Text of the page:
Dolphin jumping

Vattenfall goes the extra mile for dolphins in Denmark

Concerns have been raised that the installation of the monopiles of the Danish Vesterhav North wind farm could cause a small pod of dolphins to leave the area. The dolphins have, however, neither left the area nor changed behaviour.

In 2020, wildlife and underwater photographer Lars Mikkelsen discovered the pod of seven dolphins during a sailing trip in the canal between the North Sea and the Limfjord at the Danish coastal town of Thyborøn. Since then, Mikkelsen has been closely following the dolphins that are rare guests in the seas around Denmark.

The small pod of dolphins has for the past three years established residence in the area of the Danish part of the North Sea, where Vattenfall is constructing its Vesterhav offshore wind farms. So, when concerns were raised that the installation of the wind farm’s monopiles could cause the dolphins to leave the area, Vattenfall initiated a collaborative monitoring effort. Fortunately, it showed that the dolphins were still present and have not changed behaviour after completion of the monopile installation.

Vattenfall is committed to preserving marine life and takes the biodiversity crisis just as seriously as the climate crisis. Therefore, Vattenfall has already implemented a series of measures to reduce noise caused by pile driving and its potential effect on biodiversity.

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Hydro sound damper system reduces noise caused by pile driving

By the end of this year, the 21 turbines from Vesterhav Nord offshore wind farm will supply enough fossil-free electricity to meet the consumption needs of 180,000 Danish households. As part of the construction phase, monopiles are hammered into the seabed using a hydro sound damper system, which is a physical screen deployed around the pile to absorb noise.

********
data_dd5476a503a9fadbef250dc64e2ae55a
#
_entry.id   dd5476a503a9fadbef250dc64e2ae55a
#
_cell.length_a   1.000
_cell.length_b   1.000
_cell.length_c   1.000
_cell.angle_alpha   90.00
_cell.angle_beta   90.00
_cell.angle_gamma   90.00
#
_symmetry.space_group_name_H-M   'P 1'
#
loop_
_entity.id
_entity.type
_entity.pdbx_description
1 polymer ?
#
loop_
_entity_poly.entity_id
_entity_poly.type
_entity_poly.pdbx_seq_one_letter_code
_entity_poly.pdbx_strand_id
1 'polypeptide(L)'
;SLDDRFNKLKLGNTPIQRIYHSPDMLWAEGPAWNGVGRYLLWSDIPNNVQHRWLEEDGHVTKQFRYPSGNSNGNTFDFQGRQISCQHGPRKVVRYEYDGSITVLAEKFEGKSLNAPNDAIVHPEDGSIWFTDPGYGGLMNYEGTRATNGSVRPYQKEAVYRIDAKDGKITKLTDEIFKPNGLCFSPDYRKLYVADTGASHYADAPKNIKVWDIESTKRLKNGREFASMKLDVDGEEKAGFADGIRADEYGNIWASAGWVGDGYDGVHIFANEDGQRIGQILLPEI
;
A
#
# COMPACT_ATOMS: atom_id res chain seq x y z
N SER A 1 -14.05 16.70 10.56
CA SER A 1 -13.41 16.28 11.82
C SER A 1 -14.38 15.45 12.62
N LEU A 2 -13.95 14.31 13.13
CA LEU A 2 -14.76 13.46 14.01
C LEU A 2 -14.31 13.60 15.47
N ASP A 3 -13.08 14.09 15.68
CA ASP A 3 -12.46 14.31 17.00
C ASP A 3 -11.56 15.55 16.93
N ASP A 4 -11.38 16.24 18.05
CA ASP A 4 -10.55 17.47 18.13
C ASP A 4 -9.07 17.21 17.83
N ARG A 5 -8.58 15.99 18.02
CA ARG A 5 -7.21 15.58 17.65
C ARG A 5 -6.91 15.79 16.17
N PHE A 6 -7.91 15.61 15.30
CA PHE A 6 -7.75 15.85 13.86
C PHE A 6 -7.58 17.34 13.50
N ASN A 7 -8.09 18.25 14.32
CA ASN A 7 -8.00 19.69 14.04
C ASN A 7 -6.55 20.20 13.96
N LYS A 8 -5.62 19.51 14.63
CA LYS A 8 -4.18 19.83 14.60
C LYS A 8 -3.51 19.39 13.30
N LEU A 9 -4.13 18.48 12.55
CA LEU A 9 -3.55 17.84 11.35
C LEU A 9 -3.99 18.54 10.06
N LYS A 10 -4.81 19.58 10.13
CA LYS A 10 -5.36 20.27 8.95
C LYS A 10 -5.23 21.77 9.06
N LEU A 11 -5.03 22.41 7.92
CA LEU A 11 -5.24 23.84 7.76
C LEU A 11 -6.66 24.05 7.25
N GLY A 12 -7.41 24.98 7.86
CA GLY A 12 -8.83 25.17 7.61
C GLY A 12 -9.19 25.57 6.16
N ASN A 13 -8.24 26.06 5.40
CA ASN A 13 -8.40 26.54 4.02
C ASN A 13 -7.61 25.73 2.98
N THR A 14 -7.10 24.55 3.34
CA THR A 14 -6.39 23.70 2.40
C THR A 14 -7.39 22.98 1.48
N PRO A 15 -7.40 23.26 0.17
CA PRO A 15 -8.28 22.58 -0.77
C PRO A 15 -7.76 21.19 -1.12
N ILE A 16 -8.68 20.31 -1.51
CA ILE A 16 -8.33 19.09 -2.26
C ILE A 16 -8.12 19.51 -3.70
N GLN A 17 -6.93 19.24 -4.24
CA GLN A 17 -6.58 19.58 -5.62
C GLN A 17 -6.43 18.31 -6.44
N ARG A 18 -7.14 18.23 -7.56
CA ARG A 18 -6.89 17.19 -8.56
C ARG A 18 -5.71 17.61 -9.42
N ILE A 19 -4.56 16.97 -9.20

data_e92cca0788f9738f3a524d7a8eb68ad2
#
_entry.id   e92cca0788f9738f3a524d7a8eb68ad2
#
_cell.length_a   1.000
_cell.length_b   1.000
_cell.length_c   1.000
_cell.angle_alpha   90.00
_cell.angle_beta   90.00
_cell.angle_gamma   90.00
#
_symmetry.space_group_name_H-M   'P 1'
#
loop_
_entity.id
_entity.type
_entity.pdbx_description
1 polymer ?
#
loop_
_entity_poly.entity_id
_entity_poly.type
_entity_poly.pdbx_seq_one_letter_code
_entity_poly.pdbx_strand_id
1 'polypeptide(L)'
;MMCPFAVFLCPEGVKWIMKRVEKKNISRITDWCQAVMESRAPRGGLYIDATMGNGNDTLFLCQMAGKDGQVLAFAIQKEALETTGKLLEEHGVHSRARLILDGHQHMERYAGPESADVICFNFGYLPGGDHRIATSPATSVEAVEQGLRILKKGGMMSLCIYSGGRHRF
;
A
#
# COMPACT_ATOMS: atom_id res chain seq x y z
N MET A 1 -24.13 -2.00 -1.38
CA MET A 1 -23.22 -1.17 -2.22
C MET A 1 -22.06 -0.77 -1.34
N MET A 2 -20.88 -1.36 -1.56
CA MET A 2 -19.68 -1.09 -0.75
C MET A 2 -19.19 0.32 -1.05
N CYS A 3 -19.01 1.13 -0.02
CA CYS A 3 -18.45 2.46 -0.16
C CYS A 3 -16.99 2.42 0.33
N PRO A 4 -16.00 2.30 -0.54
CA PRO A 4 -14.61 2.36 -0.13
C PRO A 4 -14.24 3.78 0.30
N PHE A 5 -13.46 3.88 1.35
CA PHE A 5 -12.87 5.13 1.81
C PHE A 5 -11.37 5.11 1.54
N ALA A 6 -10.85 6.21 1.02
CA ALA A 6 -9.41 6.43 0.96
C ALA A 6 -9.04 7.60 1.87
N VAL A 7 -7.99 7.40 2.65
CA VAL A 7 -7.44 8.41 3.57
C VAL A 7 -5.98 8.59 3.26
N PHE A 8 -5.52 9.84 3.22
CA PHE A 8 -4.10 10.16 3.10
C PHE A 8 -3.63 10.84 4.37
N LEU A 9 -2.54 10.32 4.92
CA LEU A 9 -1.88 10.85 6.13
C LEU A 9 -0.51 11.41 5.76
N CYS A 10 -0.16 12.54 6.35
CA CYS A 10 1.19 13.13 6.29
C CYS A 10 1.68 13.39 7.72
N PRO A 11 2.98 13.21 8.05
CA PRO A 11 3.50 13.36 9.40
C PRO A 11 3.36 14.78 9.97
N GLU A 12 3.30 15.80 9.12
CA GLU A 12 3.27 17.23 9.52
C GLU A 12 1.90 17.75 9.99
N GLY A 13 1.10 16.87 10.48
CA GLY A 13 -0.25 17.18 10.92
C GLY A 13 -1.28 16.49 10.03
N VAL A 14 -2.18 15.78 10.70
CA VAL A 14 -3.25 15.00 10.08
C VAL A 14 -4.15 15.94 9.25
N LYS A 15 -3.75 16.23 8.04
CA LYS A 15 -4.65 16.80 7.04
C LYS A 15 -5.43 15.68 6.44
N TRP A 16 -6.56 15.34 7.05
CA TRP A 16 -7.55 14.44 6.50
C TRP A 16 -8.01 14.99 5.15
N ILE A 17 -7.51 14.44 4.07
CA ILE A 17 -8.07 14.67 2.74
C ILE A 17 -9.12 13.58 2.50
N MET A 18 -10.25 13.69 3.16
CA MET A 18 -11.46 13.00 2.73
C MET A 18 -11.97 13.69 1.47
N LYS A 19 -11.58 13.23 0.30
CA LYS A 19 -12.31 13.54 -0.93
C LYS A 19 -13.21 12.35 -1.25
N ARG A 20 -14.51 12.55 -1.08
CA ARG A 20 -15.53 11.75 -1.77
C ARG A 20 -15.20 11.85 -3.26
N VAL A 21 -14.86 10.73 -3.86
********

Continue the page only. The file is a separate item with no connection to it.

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The pile driving begins at reduced force, which is gradually increased to give marine mammals such as seals and porpoises an opportunity to move away from the area before noise levels reach maximum. At the same time, Vattenfall has also measured the underwater noise approximately 750 metres from the pile-driving site to ensure the noise stays below the desired levels.

When the work driving down the wind farm’s foundations approached, Lars Mikkelsen contacted Vattenfall as he was concerned that the underwater noise could disturb the dolphins at Thyborøn. Vattenfall and Mikkelsen quickly reached an agreement with the University of Southern Denmark (SDU) to carry out additional noise measurements in the canal at about 11.5 km from the construction site.

Dolphins seem to be unaffected by the construction activities

To understand the dolphins’ response to the construction activities, Vattenfall collaborated with Mikkelsen and the University of Southern Denmark. The underwater sound measurements and observations took place over several days during construction in April 2023.

"University of Southern Denmark has measured the noise levels during piling in the area where the dolphins are typically found. At the same time, our local partner Lars Mikkelsen has observed the dolphins’ behaviour. What the results indicate is that the dolphins are still there and that they don’t seem to have changed behaviour during or after construction,” says Matthieu Povidis-Delefosse, marine biologist at Vattenfall.

When Vesterhav Nord is put into operation later this year, marine mammals are likely to visit the offshore wind farm.

“Evidence of sightings of whales, porpoises, and dolphins at our offshore wind farm indicates that marine mammals are not deterred by operating offshore wind farms, and in some case can even be attracted to them”, as Matthieu Povidis-Delefosse puts it.

"An offshore wind farms can function as an artificial reef, and due to the offshore wind farm it is protected from activities such as bottom trawling. These conditions allow fish to thrive with potential benefit for marine species at the top of the food chain such as seals, porpoises, and dolphins", says Matthieu Povidis-Delefosse.

Facts:

  • The dolphins at Thyborøn are Common Bottlenose dolphins (Tursiops truncatus)
  • Common Bottlenose dolphins are normally a rare sight in Denmark, but small groups are sometimes seen along the coasts for periods of a few months to several years.
  • The Common Bottlenose dolphin is 2-4 metres in length and weighs between 150-650 kilos.
  • The Common Bottlenose dolphin’s diet consists of fish, squid, and crabs.

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